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You may not think that the order of the functions makes much of a difference. In the example above, it's easy to scan up-or-down and get the full gist of everything. But in a real component, each of those functions would be filled with a dozen-or-more lines of code. I've been in large, legacy code files where there were dozens of functions, each one containing dozens of lines of code. And I can get really tired of scrolling up, then down, then back up again in the file as I search for the next function that I want to read/edit/trace/etc.

I guarantee that, if this were a file that I had created from scratch, it would look exactly like this.

export default class Animal extends React.Component{
   eat = () => {
      // all the cool 'eat' code here...
   };

   hop = () => {
      // all the cool 'hop' code here...
   };

   hunt = () => {
      // all the cool 'hunt' code here...
   };

   jump = () => {
      // all the cool 'jump' code here...
   };

   render = () => {
      return null;
   };

   skip = () => {
      // all the cool 'skip' code here...
   };

   sleep = () => {
      // all the cool 'sleep' code here...
   };
}
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In case you're wondering, they do have IDE plugins that strive to sort code blocks, like functions. But I don't typically use a plugin for function sorting. I just put the functions in their "proper" place as I write them.

There are exceptions to my practice. I always put the constructor at the very top (if there is one). But for the most part, I try to keep all the "normal" functions in a logical (alphabetical) order.

Logical Limits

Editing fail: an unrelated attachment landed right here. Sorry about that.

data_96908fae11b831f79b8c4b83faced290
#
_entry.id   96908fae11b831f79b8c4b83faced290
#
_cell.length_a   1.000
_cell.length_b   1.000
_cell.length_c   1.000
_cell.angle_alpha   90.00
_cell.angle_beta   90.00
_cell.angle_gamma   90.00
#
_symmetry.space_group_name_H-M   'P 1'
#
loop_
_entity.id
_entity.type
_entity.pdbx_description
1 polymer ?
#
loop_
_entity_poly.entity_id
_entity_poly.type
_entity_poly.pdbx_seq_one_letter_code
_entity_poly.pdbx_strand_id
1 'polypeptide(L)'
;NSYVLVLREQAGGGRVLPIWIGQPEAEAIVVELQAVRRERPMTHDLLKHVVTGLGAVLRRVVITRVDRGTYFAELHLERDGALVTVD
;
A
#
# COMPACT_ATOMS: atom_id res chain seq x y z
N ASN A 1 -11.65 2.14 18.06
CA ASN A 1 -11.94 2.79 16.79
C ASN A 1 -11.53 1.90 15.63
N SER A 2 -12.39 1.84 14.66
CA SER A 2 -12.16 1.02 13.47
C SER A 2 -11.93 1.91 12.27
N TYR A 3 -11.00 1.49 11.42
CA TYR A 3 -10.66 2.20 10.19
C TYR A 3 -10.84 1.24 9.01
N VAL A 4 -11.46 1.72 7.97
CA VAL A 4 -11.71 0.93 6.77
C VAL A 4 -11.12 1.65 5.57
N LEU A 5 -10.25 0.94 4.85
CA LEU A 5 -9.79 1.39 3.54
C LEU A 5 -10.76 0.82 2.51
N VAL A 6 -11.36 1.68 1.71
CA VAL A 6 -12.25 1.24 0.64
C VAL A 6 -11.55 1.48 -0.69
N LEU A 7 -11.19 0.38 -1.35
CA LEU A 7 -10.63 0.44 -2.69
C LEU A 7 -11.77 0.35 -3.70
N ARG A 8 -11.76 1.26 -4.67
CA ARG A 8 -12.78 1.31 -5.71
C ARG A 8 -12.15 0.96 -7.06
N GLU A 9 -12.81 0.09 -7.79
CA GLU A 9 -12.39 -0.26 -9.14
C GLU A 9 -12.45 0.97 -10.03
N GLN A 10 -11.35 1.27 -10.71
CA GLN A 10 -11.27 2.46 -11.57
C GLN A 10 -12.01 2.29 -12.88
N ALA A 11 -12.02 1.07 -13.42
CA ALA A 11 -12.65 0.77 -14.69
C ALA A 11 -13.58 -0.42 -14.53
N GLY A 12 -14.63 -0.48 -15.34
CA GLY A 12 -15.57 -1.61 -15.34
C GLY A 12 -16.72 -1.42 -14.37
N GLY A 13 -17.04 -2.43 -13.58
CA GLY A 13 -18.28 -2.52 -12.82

Although I've become something of an alphabetization addict, I will freely admit that this dances right on the border of pedantry. With that in mind, I would never try to ding someone else's pull request because they hadn't sorted any particular block of code. Hell... I wouldn't even suggest that they sort it. If they've submitted good, clean, bug-free code, then I'd be a Grade-A JERK if I tried to force my sorting fetish upon them.

You should also avoid re-sorting code when you are working on a team where you're all stepping on the same file in short order. Many times, you'll find that a particular file is kinda "yours" for a block of time while you work on a particular feature or bug. In those scenarios, feel free to sort ALL THE THINGS!!!.

But other times, when you're working on a central part of the application, you might know that other devs, with their own branches, are making updates to the same file concurrent to your efforts. In these scenarios, proceed with caution.

I do not suggest sorting any pre-existing code that you come across in a highly-trafficked part of the app... because it can lead to merge conflicts. When two devs submit code with the same instructions - but ordered differently - git doesn't know how to resolve the conflict, and you have to resolve it manually.

Discussion (2)

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rhlowe profile image
Rob Lowe, not the actor

I'm glad I'm not the only person fighting the fight for alphabetically sorting stuff

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bytebodger profile image
Adam Nathaniel Davis Author

It's a lonely fight...